Jerry Garcia Estate Announce ‘Garcia (50th Anniversary Edition)’
The Jerry Garcia estate have announced that they will celebrate the golden anniversary of the Grateful Dead guitarist’s debut solo album, Garcia, with a gold vinyl reissue. The 50th Anniversary Edition is a deluxe 2LP set featuring the original album remastered from the analogue mix master reels plus outtakes & explorations from the original sessions pressed to vinyl for the first time.
Recorded almost entirely by Garcia with assistance from Bill Kreutzmann and Robert Hunter, six of the songs became staples in the Grateful Dead’s repertoire. Garcia (50th Anniversary Edition) is available on 180g gold nugget vinyl pressed in a limited run of 10,000 and includes a liner note essay from David Fricke.
Garcia (50th Anniversary Edition) tracklisting
Late for Supper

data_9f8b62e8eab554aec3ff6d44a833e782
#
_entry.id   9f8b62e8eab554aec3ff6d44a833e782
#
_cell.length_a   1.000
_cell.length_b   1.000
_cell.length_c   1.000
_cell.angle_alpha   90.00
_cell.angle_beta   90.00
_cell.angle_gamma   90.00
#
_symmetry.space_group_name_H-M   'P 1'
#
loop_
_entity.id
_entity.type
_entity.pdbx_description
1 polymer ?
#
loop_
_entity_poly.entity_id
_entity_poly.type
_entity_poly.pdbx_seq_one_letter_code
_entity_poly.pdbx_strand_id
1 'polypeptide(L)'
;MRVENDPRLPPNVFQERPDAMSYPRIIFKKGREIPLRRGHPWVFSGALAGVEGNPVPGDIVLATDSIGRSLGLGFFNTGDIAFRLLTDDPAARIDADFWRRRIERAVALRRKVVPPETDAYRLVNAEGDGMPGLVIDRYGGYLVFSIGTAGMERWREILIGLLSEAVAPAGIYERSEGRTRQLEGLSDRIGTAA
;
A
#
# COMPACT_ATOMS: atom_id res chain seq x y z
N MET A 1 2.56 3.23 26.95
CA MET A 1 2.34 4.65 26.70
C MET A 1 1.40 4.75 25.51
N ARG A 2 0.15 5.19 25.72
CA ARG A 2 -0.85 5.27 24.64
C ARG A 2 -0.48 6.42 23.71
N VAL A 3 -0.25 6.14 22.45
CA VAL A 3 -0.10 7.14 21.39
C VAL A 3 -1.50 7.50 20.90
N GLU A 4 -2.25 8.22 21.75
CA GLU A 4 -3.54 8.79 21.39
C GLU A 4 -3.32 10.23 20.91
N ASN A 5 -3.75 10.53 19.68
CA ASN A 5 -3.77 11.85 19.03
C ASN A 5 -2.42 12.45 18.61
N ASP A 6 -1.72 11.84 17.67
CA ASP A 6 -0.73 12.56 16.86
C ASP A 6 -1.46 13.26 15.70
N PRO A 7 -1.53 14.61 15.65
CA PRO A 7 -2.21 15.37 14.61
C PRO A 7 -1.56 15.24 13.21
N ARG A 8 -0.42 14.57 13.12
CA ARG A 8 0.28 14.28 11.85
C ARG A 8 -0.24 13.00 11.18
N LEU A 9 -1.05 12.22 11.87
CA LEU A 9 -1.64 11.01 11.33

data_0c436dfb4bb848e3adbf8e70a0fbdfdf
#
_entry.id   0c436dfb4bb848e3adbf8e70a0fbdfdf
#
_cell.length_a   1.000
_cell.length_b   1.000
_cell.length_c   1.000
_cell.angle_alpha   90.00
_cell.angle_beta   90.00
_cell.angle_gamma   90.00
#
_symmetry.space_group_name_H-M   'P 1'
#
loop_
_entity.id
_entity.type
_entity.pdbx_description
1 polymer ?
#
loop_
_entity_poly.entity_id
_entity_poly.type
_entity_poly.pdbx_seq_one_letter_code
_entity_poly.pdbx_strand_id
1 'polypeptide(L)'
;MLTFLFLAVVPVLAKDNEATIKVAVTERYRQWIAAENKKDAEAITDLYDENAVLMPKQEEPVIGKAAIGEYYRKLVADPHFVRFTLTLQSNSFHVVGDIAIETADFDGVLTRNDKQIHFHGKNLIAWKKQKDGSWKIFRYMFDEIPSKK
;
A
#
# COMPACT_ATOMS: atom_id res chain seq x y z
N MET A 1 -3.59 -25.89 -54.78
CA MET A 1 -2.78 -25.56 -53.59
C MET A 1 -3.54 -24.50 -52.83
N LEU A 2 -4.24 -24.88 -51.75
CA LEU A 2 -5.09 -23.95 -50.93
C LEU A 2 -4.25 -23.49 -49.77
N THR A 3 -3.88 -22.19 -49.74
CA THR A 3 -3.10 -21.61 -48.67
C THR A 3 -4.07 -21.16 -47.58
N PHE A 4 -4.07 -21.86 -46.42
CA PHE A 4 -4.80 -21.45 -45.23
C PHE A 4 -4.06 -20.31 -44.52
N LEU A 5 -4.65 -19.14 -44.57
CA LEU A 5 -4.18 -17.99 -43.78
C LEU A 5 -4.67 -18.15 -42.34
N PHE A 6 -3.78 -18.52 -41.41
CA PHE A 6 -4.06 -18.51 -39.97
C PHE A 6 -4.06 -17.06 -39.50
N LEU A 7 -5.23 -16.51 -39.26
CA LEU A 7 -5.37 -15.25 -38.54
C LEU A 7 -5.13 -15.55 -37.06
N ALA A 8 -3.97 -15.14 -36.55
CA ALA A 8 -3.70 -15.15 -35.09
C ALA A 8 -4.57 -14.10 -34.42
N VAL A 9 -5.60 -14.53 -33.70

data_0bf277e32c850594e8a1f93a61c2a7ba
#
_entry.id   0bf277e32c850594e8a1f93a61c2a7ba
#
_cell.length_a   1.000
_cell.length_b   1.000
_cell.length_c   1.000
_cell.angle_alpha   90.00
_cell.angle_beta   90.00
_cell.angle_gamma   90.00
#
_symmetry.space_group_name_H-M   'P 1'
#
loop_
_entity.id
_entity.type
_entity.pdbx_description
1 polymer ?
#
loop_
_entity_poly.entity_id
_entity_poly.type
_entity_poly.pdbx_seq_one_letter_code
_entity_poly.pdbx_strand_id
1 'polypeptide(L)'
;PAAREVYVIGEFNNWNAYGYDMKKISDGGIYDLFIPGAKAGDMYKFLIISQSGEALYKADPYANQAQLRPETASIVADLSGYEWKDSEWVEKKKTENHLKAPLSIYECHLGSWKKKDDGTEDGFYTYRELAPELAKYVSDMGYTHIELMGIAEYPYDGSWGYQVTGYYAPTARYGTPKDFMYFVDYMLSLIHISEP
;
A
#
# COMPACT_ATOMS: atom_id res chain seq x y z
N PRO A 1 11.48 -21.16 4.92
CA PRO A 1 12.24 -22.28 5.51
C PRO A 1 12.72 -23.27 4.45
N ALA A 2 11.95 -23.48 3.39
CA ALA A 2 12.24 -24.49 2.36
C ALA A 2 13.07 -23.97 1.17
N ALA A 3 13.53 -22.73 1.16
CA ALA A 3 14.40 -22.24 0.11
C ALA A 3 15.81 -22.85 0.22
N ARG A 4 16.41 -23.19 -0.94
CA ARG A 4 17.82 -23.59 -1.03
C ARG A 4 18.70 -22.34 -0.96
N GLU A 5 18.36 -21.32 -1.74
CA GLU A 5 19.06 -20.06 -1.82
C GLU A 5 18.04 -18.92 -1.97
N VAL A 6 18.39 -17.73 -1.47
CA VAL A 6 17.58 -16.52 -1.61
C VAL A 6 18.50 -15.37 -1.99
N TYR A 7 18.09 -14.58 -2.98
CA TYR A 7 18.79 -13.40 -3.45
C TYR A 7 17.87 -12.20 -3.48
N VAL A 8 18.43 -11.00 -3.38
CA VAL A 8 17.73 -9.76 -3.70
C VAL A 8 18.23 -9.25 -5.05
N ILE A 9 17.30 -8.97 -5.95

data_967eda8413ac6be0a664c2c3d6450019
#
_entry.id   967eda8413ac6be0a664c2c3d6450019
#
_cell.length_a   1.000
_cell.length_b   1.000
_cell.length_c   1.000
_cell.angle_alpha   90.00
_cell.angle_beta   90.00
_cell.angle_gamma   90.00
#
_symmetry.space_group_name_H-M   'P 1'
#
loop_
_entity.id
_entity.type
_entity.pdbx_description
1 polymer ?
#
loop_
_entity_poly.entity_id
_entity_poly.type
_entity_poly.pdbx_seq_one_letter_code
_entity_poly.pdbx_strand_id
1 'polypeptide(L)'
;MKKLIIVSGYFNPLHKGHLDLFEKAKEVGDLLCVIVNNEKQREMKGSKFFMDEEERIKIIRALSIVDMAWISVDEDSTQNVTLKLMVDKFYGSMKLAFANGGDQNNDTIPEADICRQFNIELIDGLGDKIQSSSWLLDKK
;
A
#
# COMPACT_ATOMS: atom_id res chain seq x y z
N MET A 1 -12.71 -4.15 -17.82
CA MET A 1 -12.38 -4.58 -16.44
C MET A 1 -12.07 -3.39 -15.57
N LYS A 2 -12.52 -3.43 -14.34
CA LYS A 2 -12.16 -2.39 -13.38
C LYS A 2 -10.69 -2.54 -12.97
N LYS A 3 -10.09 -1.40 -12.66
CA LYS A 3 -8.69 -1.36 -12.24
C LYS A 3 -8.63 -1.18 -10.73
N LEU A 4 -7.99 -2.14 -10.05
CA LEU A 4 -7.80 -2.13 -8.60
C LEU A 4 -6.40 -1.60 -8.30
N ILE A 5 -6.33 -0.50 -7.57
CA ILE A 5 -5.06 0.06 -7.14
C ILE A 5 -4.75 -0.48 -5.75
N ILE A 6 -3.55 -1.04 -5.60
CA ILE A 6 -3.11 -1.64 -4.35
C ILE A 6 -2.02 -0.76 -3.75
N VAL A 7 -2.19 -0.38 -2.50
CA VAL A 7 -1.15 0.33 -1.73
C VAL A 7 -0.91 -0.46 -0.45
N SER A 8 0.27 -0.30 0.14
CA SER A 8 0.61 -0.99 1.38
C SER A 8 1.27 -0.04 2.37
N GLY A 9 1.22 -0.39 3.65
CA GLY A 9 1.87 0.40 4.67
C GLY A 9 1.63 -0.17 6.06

To Lay Me Down
An Odd Little Place
Sugaree (Alternate Take)
Loser (Alternate Take)
Late for Supper / Spidergawd / Eep Hour (Alternate Takes)
The Wheel (Alternate Take #1)
The Wheel (Alternate Take #2)
Study for “Eep Hour”
Dealin’ from the Bottom (Studio Jam)
Study for “The Wheel”
In other Grateful Dead news, Real Gone Records have announced an 8LP reissue of Dick’s Picks Vol. 33 —10/9 & 10/10/76, Oakland Coliseum Stadium, Oakland. The set captures the Dead’s two shows co-headlining with The Who at Bill Graham’s Historic Day on the Green concert series. The 180g vinyl set is out 16 December 16 on Real Gone Music.
A statement says, “This Pick captures both dates in their entirety, and features one of the most monumental medleys (and that’s sayin’ something!) in band history with a 60-minute, 10-song journey through “St. Stephen”/”Not Fade Away”/”St. Stephen”/”Help on the Way”/”Slipknot!”/”Drums”/”Samson and Delilah”/”Slipknot!”/”Franklin’s Tower”/”One More Saturday Night” on the first day. Day two offers excellent takes on two solo Garcia favorites, “Might as Well” and “The Wheel,” that were new to the concert repertoire and a particularly fine “Ramble on Rose” among other highlights. Bill Graham had honored the Dead by selecting them to close the year’s stellar series of Day on the Green concerts, and that—perhaps coupled with the presence of formidable co-headliners The Who—sparked some of the band’s finest performances of the period.”